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William Steig Letters to Paul Heins (May 1970)

William Steig letter page 1

William Steig letter page 2

May 10, ’70

Dear Mr. Heins,

Bob Kraus just read your letter to me (the one about my Caldecott acceptance speech) over the phone. I’m afraid now that in addition to having to make a speech, which for me will be like walking on red hot embers & broken glass, I will have the additional burden of feeling that my speech will leave people dissatisfied & make me seem both ungracious & ungrateful. I sincerely meant what I indicated in the opening of my speech: I would almost rather die than have to formally address a group of people larger than two in number. I’ve successfully avoided doing so for 50 years; I’ve been depressed ever since January & will not realize happiness again until after June 30th when my trial is over. I’ve told this to many people, but no one believes me & I feel like a character in a Kafka novel. Please believe me when I say that speaking only a few words will require a superhuman effort for me; that I can no longer, in my sixties, hope to change my character; that I am making this effort only out of genuine gratitude; and also because I worry about my publisher, who could be an innocent victim of my neurosis.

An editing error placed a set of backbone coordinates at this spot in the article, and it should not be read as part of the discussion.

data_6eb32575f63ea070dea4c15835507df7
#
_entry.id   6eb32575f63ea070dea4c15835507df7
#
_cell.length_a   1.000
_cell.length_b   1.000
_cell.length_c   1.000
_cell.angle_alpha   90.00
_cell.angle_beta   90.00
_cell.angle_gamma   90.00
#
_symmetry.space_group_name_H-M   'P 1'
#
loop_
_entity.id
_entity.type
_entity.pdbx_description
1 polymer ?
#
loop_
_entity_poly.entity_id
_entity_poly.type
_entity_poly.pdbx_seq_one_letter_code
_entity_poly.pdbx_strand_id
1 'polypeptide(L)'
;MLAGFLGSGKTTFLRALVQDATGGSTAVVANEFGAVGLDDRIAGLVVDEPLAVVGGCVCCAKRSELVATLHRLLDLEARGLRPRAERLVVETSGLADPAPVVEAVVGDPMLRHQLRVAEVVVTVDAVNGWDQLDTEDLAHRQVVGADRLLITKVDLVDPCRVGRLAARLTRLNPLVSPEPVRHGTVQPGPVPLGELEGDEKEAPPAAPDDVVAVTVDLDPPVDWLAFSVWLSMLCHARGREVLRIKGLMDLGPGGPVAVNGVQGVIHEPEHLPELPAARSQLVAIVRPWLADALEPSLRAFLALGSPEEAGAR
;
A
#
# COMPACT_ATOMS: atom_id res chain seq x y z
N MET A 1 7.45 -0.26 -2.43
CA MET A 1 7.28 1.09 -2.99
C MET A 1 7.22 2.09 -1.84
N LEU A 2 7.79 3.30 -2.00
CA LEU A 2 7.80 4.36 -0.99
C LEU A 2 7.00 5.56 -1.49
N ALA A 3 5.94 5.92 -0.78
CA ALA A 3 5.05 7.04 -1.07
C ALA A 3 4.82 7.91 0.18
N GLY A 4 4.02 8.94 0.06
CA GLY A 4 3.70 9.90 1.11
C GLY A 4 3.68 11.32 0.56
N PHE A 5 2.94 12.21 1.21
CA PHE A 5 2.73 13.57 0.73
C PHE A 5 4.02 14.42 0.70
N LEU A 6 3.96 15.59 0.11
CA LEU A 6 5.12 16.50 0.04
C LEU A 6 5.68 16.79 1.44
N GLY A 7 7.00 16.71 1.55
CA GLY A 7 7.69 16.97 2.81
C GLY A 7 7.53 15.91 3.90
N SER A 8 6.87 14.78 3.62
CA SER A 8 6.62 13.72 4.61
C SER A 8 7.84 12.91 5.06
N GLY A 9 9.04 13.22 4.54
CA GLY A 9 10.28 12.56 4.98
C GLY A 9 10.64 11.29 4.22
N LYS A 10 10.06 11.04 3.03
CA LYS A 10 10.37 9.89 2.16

I want to make more books, books good enough to win prizes, & I’m hoping that my inability to make speeches will not hamper my progress.

Sincerely yours

William Steig

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